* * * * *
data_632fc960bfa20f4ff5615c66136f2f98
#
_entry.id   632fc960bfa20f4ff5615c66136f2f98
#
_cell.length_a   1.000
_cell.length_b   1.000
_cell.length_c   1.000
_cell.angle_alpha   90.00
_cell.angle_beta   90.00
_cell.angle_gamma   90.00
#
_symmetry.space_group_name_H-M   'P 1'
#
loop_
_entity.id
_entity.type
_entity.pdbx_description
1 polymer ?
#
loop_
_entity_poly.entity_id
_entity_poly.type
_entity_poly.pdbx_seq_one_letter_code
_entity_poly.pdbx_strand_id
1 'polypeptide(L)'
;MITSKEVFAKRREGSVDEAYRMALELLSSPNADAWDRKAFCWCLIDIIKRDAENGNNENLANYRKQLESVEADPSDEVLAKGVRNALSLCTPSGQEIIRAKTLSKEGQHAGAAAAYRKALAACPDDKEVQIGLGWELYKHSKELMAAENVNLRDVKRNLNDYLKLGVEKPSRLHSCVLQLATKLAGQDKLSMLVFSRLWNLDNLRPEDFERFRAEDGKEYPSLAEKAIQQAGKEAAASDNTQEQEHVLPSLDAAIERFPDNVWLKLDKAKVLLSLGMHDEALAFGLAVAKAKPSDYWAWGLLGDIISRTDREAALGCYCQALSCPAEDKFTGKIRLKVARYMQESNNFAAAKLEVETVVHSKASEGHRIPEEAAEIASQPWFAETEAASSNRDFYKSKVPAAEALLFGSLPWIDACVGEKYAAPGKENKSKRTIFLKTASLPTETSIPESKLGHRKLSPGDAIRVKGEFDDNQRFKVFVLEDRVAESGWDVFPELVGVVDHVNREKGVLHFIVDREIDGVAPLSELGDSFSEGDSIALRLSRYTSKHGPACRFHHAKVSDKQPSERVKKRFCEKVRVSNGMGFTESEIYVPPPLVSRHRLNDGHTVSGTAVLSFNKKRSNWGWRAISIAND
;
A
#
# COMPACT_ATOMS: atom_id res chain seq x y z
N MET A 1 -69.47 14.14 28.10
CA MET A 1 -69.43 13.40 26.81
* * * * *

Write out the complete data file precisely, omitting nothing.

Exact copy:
data_632fc960bfa20f4ff5615c66136f2f98
#
_entry.id   632fc960bfa20f4ff5615c66136f2f98
#
_cell.length_a   1.000
_cell.length_b   1.000
_cell.length_c   1.000
_cell.angle_alpha   90.00
_cell.angle_beta   90.00
_cell.angle_gamma   90.00
#
_symmetry.space_group_name_H-M   'P 1'
#
loop_
_entity.id
_entity.type
_entity.pdbx_description
1 polymer ?
#
loop_
_entity_poly.entity_id
_entity_poly.type
_entity_poly.pdbx_seq_one_letter_code
_entity_poly.pdbx_strand_id
1 'polypeptide(L)'
;MITSKEVFAKRREGSVDEAYRMALELLSSPNADAWDRKAFCWCLIDIIKRDAENGNNENLANYRKQLESVEADPSDEVLAKGVRNALSLCTPSGQEIIRAKTLSKEGQHAGAAAAYRKALAACPDDKEVQIGLGWELYKHSKELMAAENVNLRDVKRNLNDYLKLGVEKPSRLHSCVLQLATKLAGQDKLSMLVFSRLWNLDNLRPEDFERFRAEDGKEYPSLAEKAIQQAGKEAAASDNTQEQEHVLPSLDAAIERFPDNVWLKLDKAKVLLSLGMHDEALAFGLAVAKAKPSDYWAWGLLGDIISRTDREAALGCYCQALSCPAEDKFTGKIRLKVARYMQESNNFAAAKLEVETVVHSKASEGHRIPEEAAEIASQPWFAETEAASSNRDFYKSKVPAAEALLFGSLPWIDACVGEKYAAPGKENKSKRTIFLKTASLPTETSIPESKLGHRKLSPGDAIRVKGEFDDNQRFKVFVLEDRVAESGWDVFPELVGVVDHVNREKGVLHFIVDREIDGVAPLSELGDSFSEGDSIALRLSRYTSKHGPACRFHHAKVSDKQPSERVKKRFCEKVRVSNGMGFTESEIYVPPPLVSRHRLNDGHTVSGTAVLSFNKKRSNWGWRAISIAND
;
A
#
# COMPACT_ATOMS: atom_id res chain seq x y z
N MET A 1 -69.47 14.14 28.10
CA MET A 1 -69.43 13.40 26.81